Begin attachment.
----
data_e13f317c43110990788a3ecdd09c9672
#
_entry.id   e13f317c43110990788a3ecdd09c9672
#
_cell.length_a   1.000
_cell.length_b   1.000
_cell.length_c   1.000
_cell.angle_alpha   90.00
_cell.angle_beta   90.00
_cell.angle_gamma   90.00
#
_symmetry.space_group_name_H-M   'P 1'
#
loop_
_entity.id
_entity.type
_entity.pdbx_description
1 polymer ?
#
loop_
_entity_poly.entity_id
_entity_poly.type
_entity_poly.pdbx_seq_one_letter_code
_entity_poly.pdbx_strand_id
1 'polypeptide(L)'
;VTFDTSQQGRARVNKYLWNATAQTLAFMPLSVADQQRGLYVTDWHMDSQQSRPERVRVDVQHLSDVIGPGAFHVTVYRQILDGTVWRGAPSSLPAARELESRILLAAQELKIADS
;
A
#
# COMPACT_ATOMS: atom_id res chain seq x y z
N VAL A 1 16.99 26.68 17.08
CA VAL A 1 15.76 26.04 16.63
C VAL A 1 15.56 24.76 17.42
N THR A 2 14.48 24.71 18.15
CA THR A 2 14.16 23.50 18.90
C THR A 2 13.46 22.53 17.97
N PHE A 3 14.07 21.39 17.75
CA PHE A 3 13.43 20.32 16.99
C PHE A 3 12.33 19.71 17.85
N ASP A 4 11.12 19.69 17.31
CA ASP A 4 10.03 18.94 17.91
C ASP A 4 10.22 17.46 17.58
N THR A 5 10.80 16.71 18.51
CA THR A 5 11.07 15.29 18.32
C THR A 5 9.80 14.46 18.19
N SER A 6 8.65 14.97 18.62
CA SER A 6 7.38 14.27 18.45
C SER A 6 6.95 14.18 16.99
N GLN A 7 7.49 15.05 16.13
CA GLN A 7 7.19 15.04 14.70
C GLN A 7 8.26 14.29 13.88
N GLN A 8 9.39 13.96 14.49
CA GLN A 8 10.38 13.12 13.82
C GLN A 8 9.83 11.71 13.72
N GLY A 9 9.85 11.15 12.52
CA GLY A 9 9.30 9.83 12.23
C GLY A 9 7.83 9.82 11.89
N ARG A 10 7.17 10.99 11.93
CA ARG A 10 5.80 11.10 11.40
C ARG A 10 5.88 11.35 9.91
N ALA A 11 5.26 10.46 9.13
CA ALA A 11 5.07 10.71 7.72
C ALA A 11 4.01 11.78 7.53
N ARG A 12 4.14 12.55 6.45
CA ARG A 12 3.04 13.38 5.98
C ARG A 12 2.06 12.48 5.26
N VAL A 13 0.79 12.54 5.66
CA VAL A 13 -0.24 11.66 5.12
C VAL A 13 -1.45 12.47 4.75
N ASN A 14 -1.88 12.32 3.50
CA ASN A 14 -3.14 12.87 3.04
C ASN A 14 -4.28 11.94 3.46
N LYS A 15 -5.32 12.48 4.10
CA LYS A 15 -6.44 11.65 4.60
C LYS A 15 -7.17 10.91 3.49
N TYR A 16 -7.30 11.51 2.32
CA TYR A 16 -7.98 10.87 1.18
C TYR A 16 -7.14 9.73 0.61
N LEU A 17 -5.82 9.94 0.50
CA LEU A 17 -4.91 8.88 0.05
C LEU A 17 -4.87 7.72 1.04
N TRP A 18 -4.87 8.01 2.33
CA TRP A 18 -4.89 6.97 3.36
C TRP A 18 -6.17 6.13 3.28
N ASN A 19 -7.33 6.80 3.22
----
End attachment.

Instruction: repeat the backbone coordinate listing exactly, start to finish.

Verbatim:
data_e13f317c43110990788a3ecdd09c9672
#
_entry.id   e13f317c43110990788a3ecdd09c9672
#
_cell.length_a   1.000
_cell.length_b   1.000
_cell.length_c   1.000
_cell.angle_alpha   90.00
_cell.angle_beta   90.00
_cell.angle_gamma   90.00
#
_symmetry.space_group_name_H-M   'P 1'
#
loop_
_entity.id
_entity.type
_entity.pdbx_description
1 polymer ?
#
loop_
_entity_poly.entity_id
_entity_poly.type
_entity_poly.pdbx_seq_one_letter_code
_entity_poly.pdbx_strand_id
1 'polypeptide(L)'
;VTFDTSQQGRARVNKYLWNATAQTLAFMPLSVADQQRGLYVTDWHMDSQQSRPERVRVDVQHLSDVIGPGAFHVTVYRQILDGTVWRGAPSSLPAARELESRILLAAQELKIADS
;
A
#
# COMPACT_ATOMS: atom_id res chain seq x y z
N VAL A 1 16.99 26.68 17.08
CA VAL A 1 15.76 26.04 16.63
C VAL A 1 15.56 24.76 17.42
N THR A 2 14.48 24.71 18.15
CA THR A 2 14.16 23.50 18.90
C THR A 2 13.46 22.53 17.97
N PHE A 3 14.07 21.39 17.75
CA PHE A 3 13.43 20.32 16.99
C PHE A 3 12.33 19.71 17.85
N ASP A 4 11.12 19.69 17.31
CA ASP A 4 10.03 18.94 17.91
C ASP A 4 10.22 17.46 17.58
N THR A 5 10.80 16.71 18.51
CA THR A 5 11.07 15.29 18.32
C THR A 5 9.80 14.46 18.19
N SER A 6 8.65 14.97 18.62
CA SER A 6 7.38 14.27 18.45
C SER A 6 6.95 14.18 16.99
N GLN A 7 7.49 15.05 16.13
CA GLN A 7 7.19 15.04 14.70
C GLN A 7 8.26 14.29 13.88
N GLN A 8 9.39 13.96 14.49
CA GLN A 8 10.38 13.12 13.82
C GLN A 8 9.83 11.71 13.72
N GLY A 9 9.85 11.15 12.52
CA GLY A 9 9.30 9.83 12.23
C GLY A 9 7.83 9.82 11.89
N ARG A 10 7.17 10.99 11.93
CA ARG A 10 5.80 11.10 11.40
C ARG A 10 5.88 11.35 9.91
N ALA A 11 5.26 10.46 9.13
CA ALA A 11 5.07 10.71 7.72
C ALA A 11 4.01 11.78 7.53
N ARG A 12 4.14 12.55 6.45
CA ARG A 12 3.04 13.38 5.98
C ARG A 12 2.06 12.48 5.26
N VAL A 13 0.79 12.54 5.66
CA VAL A 13 -0.24 11.66 5.12
C VAL A 13 -1.45 12.47 4.75
N ASN A 14 -1.88 12.32 3.50
CA ASN A 14 -3.14 12.87 3.04
C ASN A 14 -4.28 11.94 3.46
N LYS A 15 -5.32 12.48 4.10
CA LYS A 15 -6.44 11.65 4.60
C LYS A 15 -7.17 10.91 3.49
N TYR A 16 -7.30 11.51 2.32
CA TYR A 16 -7.98 10.87 1.18
C TYR A 16 -7.14 9.73 0.61
N LEU A 17 -5.82 9.94 0.50
CA LEU A 17 -4.91 8.88 0.05
C LEU A 17 -4.87 7.72 1.04
N TRP A 18 -4.87 8.01 2.33
CA TRP A 18 -4.89 6.97 3.36
C TRP A 18 -6.17 6.13 3.28
N ASN A 19 -7.33 6.80 3.22